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Predictive Intelligence for Pandemic Prevention Phase II




July 22, 2023



December 8, 2023





Award Floor:



Match Required?





Entity Types:

Nonprofits (with 501(c)(3) status), Public & State controlled institutions of higher education

*Who May Submit Proposals: Proposals may only be submitted by the following: -Non-profit, non-academic organizations: Independent museums, observatories, research laboratories, professional societies and similar organizations located in the U.S. that are directly associated with educational or research activities. -Institutions of Higher Education (IHEs) - Two- and four-year IHEs (including community colleges) accredited in, and having a campus located in the US, acting on behalf of their faculty members.Special Instructions for International Branch Campuses of US IHEs: If the proposal includes funding to be provided to an international branch campus of a US institution of higher education (including through use of subawards and consultant arrangements), the proposer must explain the benefit(s) to the project of performance at the international branch campus, and justify why the project activities cannot be performed at the US campus. *Who May Serve as PI: The Lead PI must be a faculty member or equivalent at the lead organization. A letter of commitment from the Dean or equivalent at the lead organization must be submitted as part of the proposal given the broad focus of the centers. NOTE: Submission or award of a Development Grant (PIPP Phase I) is not required to participate in the PIPP Phase II Centers Program competition. ;lt;div;gt; ;lt;div id="_com_1gt; ;lt;a href=";;lt;br /;gt;;lt;/a;gt; ;lt;/div;gt; ;lt;/div;gt;




Source Type:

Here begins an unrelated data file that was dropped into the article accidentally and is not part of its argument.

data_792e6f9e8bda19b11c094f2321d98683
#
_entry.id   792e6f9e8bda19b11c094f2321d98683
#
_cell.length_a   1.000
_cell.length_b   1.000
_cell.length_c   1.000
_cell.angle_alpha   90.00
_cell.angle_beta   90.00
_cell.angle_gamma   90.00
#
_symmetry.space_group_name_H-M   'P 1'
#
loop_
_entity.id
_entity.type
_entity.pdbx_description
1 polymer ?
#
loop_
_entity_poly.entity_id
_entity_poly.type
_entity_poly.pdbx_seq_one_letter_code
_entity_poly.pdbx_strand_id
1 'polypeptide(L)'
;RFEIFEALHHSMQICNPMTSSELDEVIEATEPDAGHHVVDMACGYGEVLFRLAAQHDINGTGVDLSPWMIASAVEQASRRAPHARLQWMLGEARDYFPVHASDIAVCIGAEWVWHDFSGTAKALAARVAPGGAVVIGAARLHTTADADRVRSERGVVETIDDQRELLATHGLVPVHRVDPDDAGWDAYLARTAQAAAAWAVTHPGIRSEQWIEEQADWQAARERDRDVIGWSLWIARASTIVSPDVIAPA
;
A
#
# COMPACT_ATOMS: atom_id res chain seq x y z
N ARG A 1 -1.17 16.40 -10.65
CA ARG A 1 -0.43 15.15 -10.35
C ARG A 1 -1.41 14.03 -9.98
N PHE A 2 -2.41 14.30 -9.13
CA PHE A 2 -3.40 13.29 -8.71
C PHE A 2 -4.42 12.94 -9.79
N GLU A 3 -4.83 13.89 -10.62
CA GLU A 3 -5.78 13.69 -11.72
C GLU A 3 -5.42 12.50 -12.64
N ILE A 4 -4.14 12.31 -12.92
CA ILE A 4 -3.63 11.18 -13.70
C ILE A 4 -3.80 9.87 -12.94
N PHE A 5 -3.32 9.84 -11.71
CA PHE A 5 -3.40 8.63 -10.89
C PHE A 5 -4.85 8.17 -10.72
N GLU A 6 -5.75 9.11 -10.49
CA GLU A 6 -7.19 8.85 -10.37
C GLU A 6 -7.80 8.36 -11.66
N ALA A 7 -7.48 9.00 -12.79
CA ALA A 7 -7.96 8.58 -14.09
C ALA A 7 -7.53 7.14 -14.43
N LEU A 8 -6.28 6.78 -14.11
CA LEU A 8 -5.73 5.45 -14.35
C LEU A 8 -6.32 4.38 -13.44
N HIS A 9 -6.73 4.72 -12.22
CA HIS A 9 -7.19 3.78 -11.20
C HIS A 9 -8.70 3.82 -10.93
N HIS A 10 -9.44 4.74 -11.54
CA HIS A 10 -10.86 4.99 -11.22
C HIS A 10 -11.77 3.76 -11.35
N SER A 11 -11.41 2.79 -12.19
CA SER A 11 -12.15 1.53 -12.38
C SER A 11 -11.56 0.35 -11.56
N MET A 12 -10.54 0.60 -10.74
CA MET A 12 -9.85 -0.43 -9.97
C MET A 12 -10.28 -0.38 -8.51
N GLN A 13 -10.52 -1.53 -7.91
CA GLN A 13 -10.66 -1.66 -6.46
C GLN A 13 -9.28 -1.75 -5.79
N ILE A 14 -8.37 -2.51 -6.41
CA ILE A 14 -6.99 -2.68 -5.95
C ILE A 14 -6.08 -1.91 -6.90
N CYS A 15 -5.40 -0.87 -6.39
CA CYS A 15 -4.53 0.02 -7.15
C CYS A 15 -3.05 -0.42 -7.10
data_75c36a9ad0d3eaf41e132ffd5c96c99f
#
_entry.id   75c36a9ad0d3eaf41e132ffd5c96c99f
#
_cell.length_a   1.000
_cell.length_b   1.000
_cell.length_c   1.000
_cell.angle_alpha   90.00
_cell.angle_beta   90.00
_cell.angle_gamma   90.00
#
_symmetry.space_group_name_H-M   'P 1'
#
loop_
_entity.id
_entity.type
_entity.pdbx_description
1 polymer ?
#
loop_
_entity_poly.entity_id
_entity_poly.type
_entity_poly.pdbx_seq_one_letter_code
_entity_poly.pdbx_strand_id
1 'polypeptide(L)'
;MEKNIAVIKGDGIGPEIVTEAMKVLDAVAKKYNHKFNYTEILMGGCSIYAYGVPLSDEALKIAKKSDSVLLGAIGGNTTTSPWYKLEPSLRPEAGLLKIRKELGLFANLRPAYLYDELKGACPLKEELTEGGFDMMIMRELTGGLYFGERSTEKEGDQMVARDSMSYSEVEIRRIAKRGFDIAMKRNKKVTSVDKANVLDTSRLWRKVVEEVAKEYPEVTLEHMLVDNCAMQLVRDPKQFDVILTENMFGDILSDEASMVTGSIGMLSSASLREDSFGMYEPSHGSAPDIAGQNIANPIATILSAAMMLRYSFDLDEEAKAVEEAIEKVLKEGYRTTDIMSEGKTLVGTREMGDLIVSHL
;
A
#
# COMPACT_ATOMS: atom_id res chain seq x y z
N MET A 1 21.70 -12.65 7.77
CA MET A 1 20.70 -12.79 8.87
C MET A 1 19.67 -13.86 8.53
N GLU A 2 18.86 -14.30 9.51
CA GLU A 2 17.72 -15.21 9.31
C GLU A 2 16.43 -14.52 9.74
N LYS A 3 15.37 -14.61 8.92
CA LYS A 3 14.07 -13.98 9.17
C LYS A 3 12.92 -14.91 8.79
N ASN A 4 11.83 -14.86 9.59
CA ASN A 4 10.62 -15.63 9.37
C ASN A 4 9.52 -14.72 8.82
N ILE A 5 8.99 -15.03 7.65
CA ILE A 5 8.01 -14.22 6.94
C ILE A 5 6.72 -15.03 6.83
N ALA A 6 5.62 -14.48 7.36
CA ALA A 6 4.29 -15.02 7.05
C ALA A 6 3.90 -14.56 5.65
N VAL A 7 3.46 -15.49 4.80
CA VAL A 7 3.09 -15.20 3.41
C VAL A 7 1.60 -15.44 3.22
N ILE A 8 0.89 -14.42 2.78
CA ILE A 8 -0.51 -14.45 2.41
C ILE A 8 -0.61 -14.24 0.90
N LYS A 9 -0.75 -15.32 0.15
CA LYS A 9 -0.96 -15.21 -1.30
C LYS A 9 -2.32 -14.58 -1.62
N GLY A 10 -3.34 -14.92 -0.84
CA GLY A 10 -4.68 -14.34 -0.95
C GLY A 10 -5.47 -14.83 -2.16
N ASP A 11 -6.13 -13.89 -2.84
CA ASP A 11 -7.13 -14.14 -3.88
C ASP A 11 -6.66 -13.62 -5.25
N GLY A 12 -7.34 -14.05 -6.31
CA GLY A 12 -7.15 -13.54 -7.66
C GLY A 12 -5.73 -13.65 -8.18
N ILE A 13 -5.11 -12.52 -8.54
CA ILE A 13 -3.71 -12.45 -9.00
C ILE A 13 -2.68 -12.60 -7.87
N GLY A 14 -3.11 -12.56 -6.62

Synopsis of Program: Despite decades of research, scientists do not fully understand the dynamic nature of pathogen and disease emergence. Emerging (and re-emerging) pathogens represent a continuing risk to national security because they threaten health (animal, human, and ecosystem) and economic stability. Often, society falls short on the coordination and breadth of expertise needed to respond to such threats. Effective responses to emerging pathogens will require sustained, global-scale efforts of researchers and organizations. This can only be accomplished by synergistic integration of innovative scientific and technological advances across disciplines and scales, and effective knowledge transfer into practice. As part of these efforts, NSF is organizing a set of activities around the broad theme of Predictive Intelligence for Pandemic Prevention (PIPP). The PIPP initiative focuses on foundational research and development activities needed totackle grand challenges in infectious disease pandemics through prediction and prevention. The PIPP Phase II Centers Program expands upon the Phase I Development Grant Program and is the NSFs flagship program to establish a network of Centers or large-scale awards/investments that will support interdisciplinary team-based approaches to accelerate research and development activities in emerging infectious diseases and pandemics. The overall goal of the PIPP Phase II Centers program is to support research and development activities needed to transform societys ability to forecast the likelihood of pandemic-scale events, detect outbreaks early, and respond efficiently. Continued advancement, enabled by sustained federal investment channeled toward issues of national importance holds the potential for further economic impact and public health improvements. Informed by visioning activities in the scientific community as well as a previous round of development grant activities (PIPP Phase I), the program invites proposals for Centers that have a principal focus in one of the following multidisciplinary themes: Theme 1: Pre-emergence Predicting and detecting rare events in complex, dynamical systems Theme 2: Data, AI/ML and Design - Computing, manufacturing and technology innovation for pandemics Theme 3: The Host as the Universe - Identifying host-pathogen tipping points that dictate control or spread of an infection Theme 4: Human Systems The role of human behavior, activities and environments in disease emergence, transmission, and response or mitigation These components directly support the NSFs strategic goals by funding cutting edge science aimed at societal challenges and opportunities that face the Nation, while concurrently working to develop a globally competitive and diverse science, engineering and technology-adept workforce. The Directorates for Biological Sciences (BIO), Computer Information Science and Engineering (CISE), Engineering (ENG), Social, Behavioral and Economic Sciences (SBE), and Mathematics and Physical Sciences (MPS) are jointly collaborating to support the PIPP Phase II activities. Involvement of and collaboration with other research communities with significant effort in related spaces, including use-inspired research is highly encouraged.

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